How Does Setting x=a Identify Minima or Maxima in Circular Equations?

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In summary: F(x,y)=-dy##.In summary, the equation for a circle is given, and its derivative is found. The max/min points are found when x=a.
  • #1
notgoodatphysics
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We have the equation for a circle, and its derivative:

$$(y-a)^2 + (x-a)^2 = r^2$$
$$\frac{dy}{dx} = \frac{a-x}{(r^{2}-(x-a)^2)^{1/2}} = 0$$

So ##x = a## then he subs it into the original equation to get the max/min.

Why does ##x = a## give the points of minima/ maxima if we didn’t know it was a circle in this case? Is there a specific rule? It’s not really explained well in the book.

It’s from calculus made easy and he says “Since no value whatever of x will make the denominator infinite, the only condition to give zero is x = a”

I’m pretty confused what is meant by that statement.
 
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  • #2
Isn't the slope at a max/min point 0? From there you can see that x must equal a to get a zero slope.
 
  • #3
jedishrfu said:
Isn't the slope at a max/min point 0? From there you can see that x must equal a to get a zero slope.
Right, but you’d know this without having to find the derivative. I guess if you didn’t know it was a circle there’s an explanation to “Since no value whatever of x will make the denominator infinite, the only condition to give zero is x = a”?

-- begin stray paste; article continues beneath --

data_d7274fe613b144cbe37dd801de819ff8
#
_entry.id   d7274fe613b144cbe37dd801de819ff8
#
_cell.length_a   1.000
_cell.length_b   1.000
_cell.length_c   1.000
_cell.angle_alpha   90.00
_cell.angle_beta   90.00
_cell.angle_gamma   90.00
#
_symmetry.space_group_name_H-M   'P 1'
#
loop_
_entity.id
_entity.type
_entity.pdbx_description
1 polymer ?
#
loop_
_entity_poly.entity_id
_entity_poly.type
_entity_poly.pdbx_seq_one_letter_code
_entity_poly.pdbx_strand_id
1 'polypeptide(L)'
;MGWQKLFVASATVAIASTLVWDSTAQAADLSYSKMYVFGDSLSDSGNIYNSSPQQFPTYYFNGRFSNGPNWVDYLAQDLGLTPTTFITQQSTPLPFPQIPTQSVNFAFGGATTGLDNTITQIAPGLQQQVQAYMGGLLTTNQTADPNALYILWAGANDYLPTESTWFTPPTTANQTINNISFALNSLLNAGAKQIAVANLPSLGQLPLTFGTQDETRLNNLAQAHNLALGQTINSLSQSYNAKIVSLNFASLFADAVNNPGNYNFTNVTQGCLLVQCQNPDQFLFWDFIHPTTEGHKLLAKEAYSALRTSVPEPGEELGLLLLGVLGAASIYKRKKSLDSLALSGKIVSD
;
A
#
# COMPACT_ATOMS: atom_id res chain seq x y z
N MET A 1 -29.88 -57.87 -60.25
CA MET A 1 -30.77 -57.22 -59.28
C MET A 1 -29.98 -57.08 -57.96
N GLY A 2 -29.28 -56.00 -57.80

• #4
notgoodatphysics said:
Right, but you’d know this without having to find the derivative. I guess if you didn’t know it was a circle there’s an explanation to “Since no value whatever of x will make the denominator infinite, the only condition to give zero is x = a”?
If the centre of the circle is the point ##(a,b)##, then ##y## has its maximum and minimum values above and below the centre. The maximum and minimum ##y## are the points ##(a, b \pm r)##. Where ##r## is the radius.

You don't need calculus to see that.
 
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  • #5
I understand that bit. But it’s presented in the book as an example, and he mentions specifically that you have no idea it’s circle, so suppose you were presented with the original equation and asked to find the minimum/ maximum.

You’d need find the derivative if I’m not mistaken? My confusion comes about when the derivative is turned into x = a. To paraphrase him - as there is no value of x that makes the denominator infinite. So the conclusion is x = a.
 
  • #6
notgoodatphysics said:
I understand that bit. But it’s presented in the book as an example, and he mentions specifically that you have no idea it’s circle, so suppose you were presented with the original equation and asked to find the minimum/ maximum.

You’d need find the derivative if I’m not mistaken?
Not necessarily. You know, for example, that ##(x-a)^2## has a minimum at ##x =a## without using calculus.
notgoodatphysics said:
My confusion comes about when the derivative is turned into x = a.
Do you mean when the derivative is evaluated at ##x =a##?
notgoodatphysics said: